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MARSMAN & COMPANY, INC.

,
vs.
FIRST COCONUT CENTRAL COMPANY, INC
G.R. No. L-39841 June 20, 1988
By: Kenneth David
FACTS:

On January 26, 1967, the First Coconut Central Co., Inc. purchased on installment one diesel
generating unit worth P21,000.00 from Madrid Trading.
As down payment, the defendant company paid the amount of P4,000.00 to Madrid Trading.
The diesel generating unit was received by the defendant company , it also provided for the
payment of the balance of P17,000.00 in three (3) equal monthly installments to begin from
date of delivery with usual clause on interests and attorney's fees.
As security for the satisfaction of the said obligation, a chattel mortgage over the same diesel
generating unit was constituted by the defendant First Coconut Central Co., Inc. in favor of
Madrid Trading.
On January 26, 1967, Madrid Trading assigned all its rights under the chattel mortgage to the
herein plaintiff, Marsman & Company, Inc. by virtue of a Deed of Assignment.
On March 28, 1967, the defendant company paid Marsman & Company, Inc. the sum of
P2,000.00, leaving a balance of P15,000.00.
On September 13, 1967, the plaintiff company notified the defendant First Coconut Central
Company, lnc. of its "long overdue and outstanding account" in the amount of P15,000. 00.
On September 25, 1967, the defendant company wrote Marsman & Company, Inc., appealing
that they be given thirty (30) days to settle the obligation.
On October 30, 1967, after repeated failure by the defendant company to meet its obligation,
plaintiff Marsman & Company, Inc. brought this action to recover the balance of defendant
company's account in the sum of Fourteen Thousand Pesos (P14,000.00).
The CFI ruled in favor of Marsman
First Coconut appealed with the CA.
CA Ruled that Marsman had violated Republic Act No. 1180 , the Retail Trade Nationalization
Law
Hence the petition with the SC
ISSUE:
Whether or not Marsman was guilty of violating the Anti-Dummy Law and the Retail Trade
Nationalization Law?
RULING:

No, Marsman was not in violation of RA 1180 since the company was not in the Retail Business. The
respondent court and of the lower court that the petitioner was guilty of violating the Anti-Dummy Law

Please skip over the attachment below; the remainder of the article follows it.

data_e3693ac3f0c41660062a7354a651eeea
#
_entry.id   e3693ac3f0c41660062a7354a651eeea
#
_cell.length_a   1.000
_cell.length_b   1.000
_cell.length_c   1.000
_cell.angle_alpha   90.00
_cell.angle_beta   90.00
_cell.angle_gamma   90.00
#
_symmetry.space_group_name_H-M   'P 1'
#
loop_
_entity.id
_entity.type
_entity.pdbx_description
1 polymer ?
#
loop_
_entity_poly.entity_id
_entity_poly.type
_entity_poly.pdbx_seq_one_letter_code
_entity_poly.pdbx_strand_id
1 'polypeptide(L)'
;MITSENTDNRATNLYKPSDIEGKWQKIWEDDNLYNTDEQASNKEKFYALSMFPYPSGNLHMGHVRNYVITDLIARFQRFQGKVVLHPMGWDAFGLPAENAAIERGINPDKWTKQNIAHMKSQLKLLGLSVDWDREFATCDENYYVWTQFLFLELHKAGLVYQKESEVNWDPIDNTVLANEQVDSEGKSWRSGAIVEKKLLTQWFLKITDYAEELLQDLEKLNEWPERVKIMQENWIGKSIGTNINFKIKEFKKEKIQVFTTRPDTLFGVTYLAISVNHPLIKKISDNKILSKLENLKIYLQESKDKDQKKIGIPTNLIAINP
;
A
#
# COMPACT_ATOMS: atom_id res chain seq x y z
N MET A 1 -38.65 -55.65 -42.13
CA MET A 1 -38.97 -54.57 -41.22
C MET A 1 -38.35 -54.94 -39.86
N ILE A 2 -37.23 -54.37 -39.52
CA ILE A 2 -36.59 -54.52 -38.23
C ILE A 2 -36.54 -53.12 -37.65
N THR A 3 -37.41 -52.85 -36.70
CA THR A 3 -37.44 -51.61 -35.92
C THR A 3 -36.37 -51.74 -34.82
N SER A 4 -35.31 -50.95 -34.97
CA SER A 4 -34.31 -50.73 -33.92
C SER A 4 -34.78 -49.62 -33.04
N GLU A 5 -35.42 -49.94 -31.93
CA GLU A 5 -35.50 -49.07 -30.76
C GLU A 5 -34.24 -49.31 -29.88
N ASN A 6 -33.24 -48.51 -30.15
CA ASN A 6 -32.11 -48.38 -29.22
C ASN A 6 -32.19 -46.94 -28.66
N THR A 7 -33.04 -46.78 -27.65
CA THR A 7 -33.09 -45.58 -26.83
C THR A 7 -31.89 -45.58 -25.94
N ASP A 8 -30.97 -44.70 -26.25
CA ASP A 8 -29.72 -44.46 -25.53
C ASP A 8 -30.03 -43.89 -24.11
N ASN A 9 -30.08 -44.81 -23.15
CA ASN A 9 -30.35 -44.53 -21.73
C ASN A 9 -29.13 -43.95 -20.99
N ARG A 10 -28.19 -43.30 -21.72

and the Retail Trade Nationalization Law is without lawful basis. Hence, the contract of sale was also
valid.

In the case at bar, the article in controversy is a piece of industrial machinerya diesel generating unit.
The said unit was purchased by respondent to be used in its coconut central and as such may be
classified as "production or producer goods." Since the diesel generating unit is not a consumer item, it
necessarily does not come within the ambit of retail business as defined by Republic Act No. 1180.
Hence, herein petitioner Marsman & Company, Inc. may engage in the business of selling producer
goods. It necessarily follows that petitioner cannot be guilty of violating the Anti- Dummy Law or of
using a dummy since it is not prohibited by the Retail Trade Nationalization Law from selling the diesel
generating unit to herein respondent. From the foregoing, there can be no basis in law for declaring the
contract of sale as null and void.
For a sale to be considered as retail, the following elements should concur:
(1) The seller should be habitually engaged in selling;
(2) The sale must be direct to the general public; and
(3) The object of the sale is limited to merchandise, commodities or goods for consumption.
In this case, the first two elements are present. It is the presence of the third element that must be
determined. The last element refers to the subject of the retailer's activities or what he is selling, i.e.,
consumption goods or consumer goods. Consumer goods may be defined as "goods which are used or
bought for use primarily for personal, family or household purposes. Such goods are not intended for
resale or further use in the production of other products." In other words, consumer goods are goods
which by their very nature are ready for consumption.

Section 4 of Republic Act No. 1180 defines retail business as follows:
Sec. 4. As used in this Act, the term "retail business" shall mean any act, occupation or
calling of habitually selling direct to the general public merchandise, commodities or
good for consumption, but shall not include:
(a) a manufacturer, processor, laborer or worker selling to the general public the
products manufactured, processed, or produced by him if his capital does not exceed
five thousand pesos.
(b) a farmer or agriculturist selling the product of his farm.
(c) a manufacturer or processor selling to industrial and commercial users or consumers
who use the products bought by them to render service to the general public and /or to
produce or manufacture goods which are in turn sold by them.
(d) a hotel-owner or keeper operating a restaurant, irrespective of the amount of
capital, provided that the restaurant is necessarily included in, or incidental to, the hotel
business.